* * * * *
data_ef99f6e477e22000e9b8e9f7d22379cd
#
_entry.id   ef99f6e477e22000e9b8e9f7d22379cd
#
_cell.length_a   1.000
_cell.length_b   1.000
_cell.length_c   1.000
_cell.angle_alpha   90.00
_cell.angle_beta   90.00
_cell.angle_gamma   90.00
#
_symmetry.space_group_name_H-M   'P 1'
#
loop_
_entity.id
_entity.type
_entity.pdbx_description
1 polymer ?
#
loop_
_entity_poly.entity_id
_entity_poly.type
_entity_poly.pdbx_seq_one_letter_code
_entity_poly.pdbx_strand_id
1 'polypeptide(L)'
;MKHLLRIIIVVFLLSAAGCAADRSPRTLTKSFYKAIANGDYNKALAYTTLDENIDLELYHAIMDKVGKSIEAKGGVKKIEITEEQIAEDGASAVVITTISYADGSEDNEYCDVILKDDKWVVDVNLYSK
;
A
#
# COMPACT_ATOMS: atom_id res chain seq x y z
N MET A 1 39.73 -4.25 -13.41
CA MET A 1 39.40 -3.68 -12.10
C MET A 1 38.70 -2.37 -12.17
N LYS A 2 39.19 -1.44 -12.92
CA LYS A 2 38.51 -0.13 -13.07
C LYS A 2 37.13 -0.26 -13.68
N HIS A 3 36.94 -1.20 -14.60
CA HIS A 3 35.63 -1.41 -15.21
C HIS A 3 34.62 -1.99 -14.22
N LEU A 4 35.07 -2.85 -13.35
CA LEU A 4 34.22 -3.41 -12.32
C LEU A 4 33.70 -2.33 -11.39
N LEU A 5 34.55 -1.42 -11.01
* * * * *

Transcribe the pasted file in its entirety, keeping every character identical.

data_ef99f6e477e22000e9b8e9f7d22379cd
#
_entry.id   ef99f6e477e22000e9b8e9f7d22379cd
#
_cell.length_a   1.000
_cell.length_b   1.000
_cell.length_c   1.000
_cell.angle_alpha   90.00
_cell.angle_beta   90.00
_cell.angle_gamma   90.00
#
_symmetry.space_group_name_H-M   'P 1'
#
loop_
_entity.id
_entity.type
_entity.pdbx_description
1 polymer ?
#
loop_
_entity_poly.entity_id
_entity_poly.type
_entity_poly.pdbx_seq_one_letter_code
_entity_poly.pdbx_strand_id
1 'polypeptide(L)'
;MKHLLRIIIVVFLLSAAGCAADRSPRTLTKSFYKAIANGDYNKALAYTTLDENIDLELYHAIMDKVGKSIEAKGGVKKIEITEEQIAEDGASAVVITTISYADGSEDNEYCDVILKDDKWVVDVNLYSK
;
A
#
# COMPACT_ATOMS: atom_id res chain seq x y z
N MET A 1 39.73 -4.25 -13.41
CA MET A 1 39.40 -3.68 -12.10
C MET A 1 38.70 -2.37 -12.17
N LYS A 2 39.19 -1.44 -12.92
CA LYS A 2 38.51 -0.13 -13.07
C LYS A 2 37.13 -0.26 -13.68
N HIS A 3 36.94 -1.20 -14.60
CA HIS A 3 35.63 -1.41 -15.21
C HIS A 3 34.62 -1.99 -14.22
N LEU A 4 35.07 -2.85 -13.35
CA LEU A 4 34.22 -3.41 -12.32
C LEU A 4 33.70 -2.33 -11.39
N LEU A 5 34.55 -1.42 -11.01